How-to Geek has a great article reviewing traditional password advice, and providing steps to create a strong (and memorable) password. We’re sharing it below in order to keep these solutions fresh and accessible for our customers, but the original article can be found on How-to Geek’s post here.
The Traditional Password Advice:
According to the traditional advice — which is still good — a strong password is:
- Has 12 Characters, Minimum: You need to choose a password that’s long enough. There’s no minimum password length everyone agrees on, but you should generally go for passwords that are a minimum of 12 to 14 characters in length. A longer password would be even better.
- Includes Numbers, Symbols, Capital Letters, and Lower-Case Letters: Use a mix of different types of characters to make the password harder to crack.
- Isn’t a Dictionary Word or Combination of Dictionary Words: Stay away from obvious dictionary words and combinations of dictionary words. Any word on its own is bad. Any combination of a few words, especially if they’re obvious, is also bad. For example, “house” is a terrible password. “Red house” is also very bad.
- Doesn’t Rely on Obvious Substitutions: Don’t use common substitutions, either — for example, “H0use” isn’t strong just because you’ve replaced an o with a 0. That’s just obvious.
Try to mix it up — for example, “BigHouse$123” fits many of the requirements here. It’s 12 characters and includes upper-case letters, lower-case letters, a symbol, and some numbers. But it’s fairly obvious — it’s a dictionary phrase where each word is capitalized properly. There’s only a single symbol, all the numbers are at the end, and they’re in an easy order to guess.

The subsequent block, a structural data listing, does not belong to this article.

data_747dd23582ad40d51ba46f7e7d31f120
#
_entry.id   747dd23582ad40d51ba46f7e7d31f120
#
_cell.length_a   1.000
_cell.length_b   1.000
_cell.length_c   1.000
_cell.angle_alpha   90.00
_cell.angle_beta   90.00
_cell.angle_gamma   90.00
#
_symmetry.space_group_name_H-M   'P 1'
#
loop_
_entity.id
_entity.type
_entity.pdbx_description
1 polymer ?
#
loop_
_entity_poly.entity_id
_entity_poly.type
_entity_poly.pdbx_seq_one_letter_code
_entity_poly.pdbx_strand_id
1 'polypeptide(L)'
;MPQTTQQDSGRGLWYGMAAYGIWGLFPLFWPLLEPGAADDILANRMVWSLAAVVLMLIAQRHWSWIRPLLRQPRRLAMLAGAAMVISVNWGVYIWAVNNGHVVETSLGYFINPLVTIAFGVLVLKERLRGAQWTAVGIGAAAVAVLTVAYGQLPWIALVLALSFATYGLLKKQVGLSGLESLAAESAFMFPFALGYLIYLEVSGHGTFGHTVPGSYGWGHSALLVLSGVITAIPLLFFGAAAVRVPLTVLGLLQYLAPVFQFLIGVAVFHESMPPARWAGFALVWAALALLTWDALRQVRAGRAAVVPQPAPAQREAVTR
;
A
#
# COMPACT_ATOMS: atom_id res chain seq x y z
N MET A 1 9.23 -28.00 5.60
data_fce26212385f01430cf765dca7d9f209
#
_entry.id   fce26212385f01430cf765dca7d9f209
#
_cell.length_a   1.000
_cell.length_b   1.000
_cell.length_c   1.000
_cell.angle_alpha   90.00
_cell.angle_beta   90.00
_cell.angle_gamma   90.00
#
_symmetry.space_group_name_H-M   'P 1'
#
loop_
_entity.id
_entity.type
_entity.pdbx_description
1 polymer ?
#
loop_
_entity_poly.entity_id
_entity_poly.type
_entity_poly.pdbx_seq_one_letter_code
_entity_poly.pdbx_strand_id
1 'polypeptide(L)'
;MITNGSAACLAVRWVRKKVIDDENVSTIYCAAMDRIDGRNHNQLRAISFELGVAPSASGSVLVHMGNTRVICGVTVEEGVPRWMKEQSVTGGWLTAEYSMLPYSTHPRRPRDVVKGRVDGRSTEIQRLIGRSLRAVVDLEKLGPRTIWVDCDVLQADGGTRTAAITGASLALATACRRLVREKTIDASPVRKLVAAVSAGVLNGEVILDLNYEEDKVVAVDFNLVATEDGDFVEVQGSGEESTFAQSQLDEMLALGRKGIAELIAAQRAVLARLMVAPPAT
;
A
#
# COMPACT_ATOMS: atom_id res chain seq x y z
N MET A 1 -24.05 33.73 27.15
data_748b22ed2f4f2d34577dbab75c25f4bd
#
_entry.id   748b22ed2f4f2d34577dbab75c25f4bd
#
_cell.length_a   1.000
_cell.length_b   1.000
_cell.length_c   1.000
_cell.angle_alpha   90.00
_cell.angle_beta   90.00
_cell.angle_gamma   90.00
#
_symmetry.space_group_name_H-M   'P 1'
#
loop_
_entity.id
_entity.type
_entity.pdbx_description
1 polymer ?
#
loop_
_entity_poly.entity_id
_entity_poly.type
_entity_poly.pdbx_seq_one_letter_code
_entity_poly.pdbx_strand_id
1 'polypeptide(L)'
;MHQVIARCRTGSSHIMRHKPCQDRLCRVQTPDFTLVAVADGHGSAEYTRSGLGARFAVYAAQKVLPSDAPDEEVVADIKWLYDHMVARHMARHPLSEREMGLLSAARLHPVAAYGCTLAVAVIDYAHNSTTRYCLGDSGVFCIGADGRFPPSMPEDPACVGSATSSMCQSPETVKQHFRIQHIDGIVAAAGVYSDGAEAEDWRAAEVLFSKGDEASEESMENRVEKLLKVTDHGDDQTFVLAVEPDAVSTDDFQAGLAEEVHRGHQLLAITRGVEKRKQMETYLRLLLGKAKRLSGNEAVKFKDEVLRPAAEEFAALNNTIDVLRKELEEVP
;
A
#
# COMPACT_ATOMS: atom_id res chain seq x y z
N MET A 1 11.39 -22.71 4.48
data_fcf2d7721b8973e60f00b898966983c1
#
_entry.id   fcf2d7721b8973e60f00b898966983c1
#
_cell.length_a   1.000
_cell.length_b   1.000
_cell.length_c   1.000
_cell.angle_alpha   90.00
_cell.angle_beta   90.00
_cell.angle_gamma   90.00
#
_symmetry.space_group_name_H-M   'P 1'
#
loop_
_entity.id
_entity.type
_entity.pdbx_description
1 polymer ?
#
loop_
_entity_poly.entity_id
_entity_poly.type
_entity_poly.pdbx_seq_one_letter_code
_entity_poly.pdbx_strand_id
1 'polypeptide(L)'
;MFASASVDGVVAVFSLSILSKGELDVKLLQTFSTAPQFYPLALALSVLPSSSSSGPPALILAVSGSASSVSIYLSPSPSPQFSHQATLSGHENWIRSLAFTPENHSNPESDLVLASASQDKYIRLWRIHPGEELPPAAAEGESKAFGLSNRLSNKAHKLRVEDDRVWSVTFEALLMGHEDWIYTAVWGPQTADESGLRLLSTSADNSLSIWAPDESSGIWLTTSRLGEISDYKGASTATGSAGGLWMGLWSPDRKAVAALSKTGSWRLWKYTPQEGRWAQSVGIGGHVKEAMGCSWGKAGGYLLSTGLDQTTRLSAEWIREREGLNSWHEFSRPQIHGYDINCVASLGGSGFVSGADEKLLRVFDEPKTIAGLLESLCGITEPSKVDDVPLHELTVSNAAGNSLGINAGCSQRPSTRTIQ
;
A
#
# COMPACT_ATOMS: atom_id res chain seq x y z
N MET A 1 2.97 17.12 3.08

A Trick For Creating Memorable Passwords
With the tips above, it’s pretty easy to come up with a password. Just bash your fingers against your keyboard and you can come up with a strong password like 3o(t&gSp&3hZ4#t9. That’s a pretty good one — it’s 16 characters, includes a mix of many different types of characters, and is hard to guess because it’s a series of random characters.
The only problem here is memorizing this password. Assuming you don’t have a photographic memory, you’d have to spend time drilling these characters into your brain. There are random password generators that can come up with this type of password for you — they’re generally most useful as part of a password manager that will also remember them for you.
You’ll need to think about how to come up with a memorable password. You don’t want to use something obvious with dictionary characters, so consider using some sort of trick to memorize it.
For example, maybe you can find it easy to remember a sentence like “The first house I ever lived in was 613 Fake Street. Rent was $400 per month.” You can then turn that into a password by using the first characters of each word, so your password would become TfhIeliw613FS.Rw$4pm.This is a strong password at 21 characters. Sure, a true random password might include a few more numbers and symbols and upper-case letters scrambled around, but it’s not bad at all. You just need to remember two simple sentences, so it’s easy to remember.
The Passphrase / Diceware Method
The traditional advice isn’t the only good advice for coming up with a password. XKCD did a great comic about this many years ago that’s still widely linked to today. Throwing all the usual advice out, the comic advises choosing four random words and stringing them together to create a passphrase — a password that involves multiple words. The randomness of the word choice and length of the passphrase makes it strong.
The most important thing to remember here is that the words need to be random. For example, “cat in the hat” would be a terrible combination because it’s such a common phrase and the word makes sense together. “my beautiful red house” would also be bad because the words make grammatical and logical sense together. But, something like “correct horse battery staple” or “seashell glaring molasses invisible” is random. The words don’t make sense together and aren’t in grammatically correct order, which is good. It should also be much easier to remember than a traditional random password.
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